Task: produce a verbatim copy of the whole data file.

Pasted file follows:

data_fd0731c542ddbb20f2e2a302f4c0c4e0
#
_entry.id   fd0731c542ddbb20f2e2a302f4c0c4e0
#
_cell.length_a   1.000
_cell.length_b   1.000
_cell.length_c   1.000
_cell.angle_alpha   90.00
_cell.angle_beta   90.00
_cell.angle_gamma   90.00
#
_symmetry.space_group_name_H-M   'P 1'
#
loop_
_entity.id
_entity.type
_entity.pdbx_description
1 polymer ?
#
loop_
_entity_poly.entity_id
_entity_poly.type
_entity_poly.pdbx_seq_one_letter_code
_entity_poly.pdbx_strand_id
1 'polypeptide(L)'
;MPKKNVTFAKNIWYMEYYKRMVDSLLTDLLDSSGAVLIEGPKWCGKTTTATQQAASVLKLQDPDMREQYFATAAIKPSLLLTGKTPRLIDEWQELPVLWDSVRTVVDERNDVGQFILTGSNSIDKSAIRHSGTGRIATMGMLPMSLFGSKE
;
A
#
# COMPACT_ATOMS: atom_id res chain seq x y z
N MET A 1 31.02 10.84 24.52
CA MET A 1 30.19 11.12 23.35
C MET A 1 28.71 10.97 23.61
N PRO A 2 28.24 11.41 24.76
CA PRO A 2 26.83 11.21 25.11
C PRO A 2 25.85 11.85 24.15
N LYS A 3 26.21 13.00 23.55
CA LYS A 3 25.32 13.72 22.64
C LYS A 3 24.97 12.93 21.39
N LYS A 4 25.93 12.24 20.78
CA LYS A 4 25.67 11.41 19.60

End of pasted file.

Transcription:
data_fd0731c542ddbb20f2e2a302f4c0c4e0
#
_entry.id   fd0731c542ddbb20f2e2a302f4c0c4e0
#
_cell.length_a   1.000
_cell.length_b   1.000
_cell.length_c   1.000
_cell.angle_alpha   90.00
_cell.angle_beta   90.00
_cell.angle_gamma   90.00
#
_symmetry.space_group_name_H-M   'P 1'
#
loop_
_entity.id
_entity.type
_entity.pdbx_description
1 polymer ?
#
loop_
_entity_poly.entity_id
_entity_poly.type
_entity_poly.pdbx_seq_one_letter_code
_entity_poly.pdbx_strand_id
1 'polypeptide(L)'
;MPKKNVTFAKNIWYMEYYKRMVDSLLTDLLDSSGAVLIEGPKWCGKTTTATQQAASVLKLQDPDMREQYFATAAIKPSLLLTGKTPRLIDEWQELPVLWDSVRTVVDERNDVGQFILTGSNSIDKSAIRHSGTGRIATMGMLPMSLFGSKE
;
A
#
# COMPACT_ATOMS: atom_id res chain seq x y z
N MET A 1 31.02 10.84 24.52
CA MET A 1 30.19 11.12 23.35
C MET A 1 28.71 10.97 23.61
N PRO A 2 28.24 11.41 24.76
CA PRO A 2 26.83 11.21 25.11
C PRO A 2 25.85 11.85 24.15
N LYS A 3 26.21 13.00 23.55
CA LYS A 3 25.32 13.72 22.64
C LYS A 3 24.97 12.93 21.39
N LYS A 4 25.93 12.24 20.78
CA LYS A 4 25.67 11.41 19.60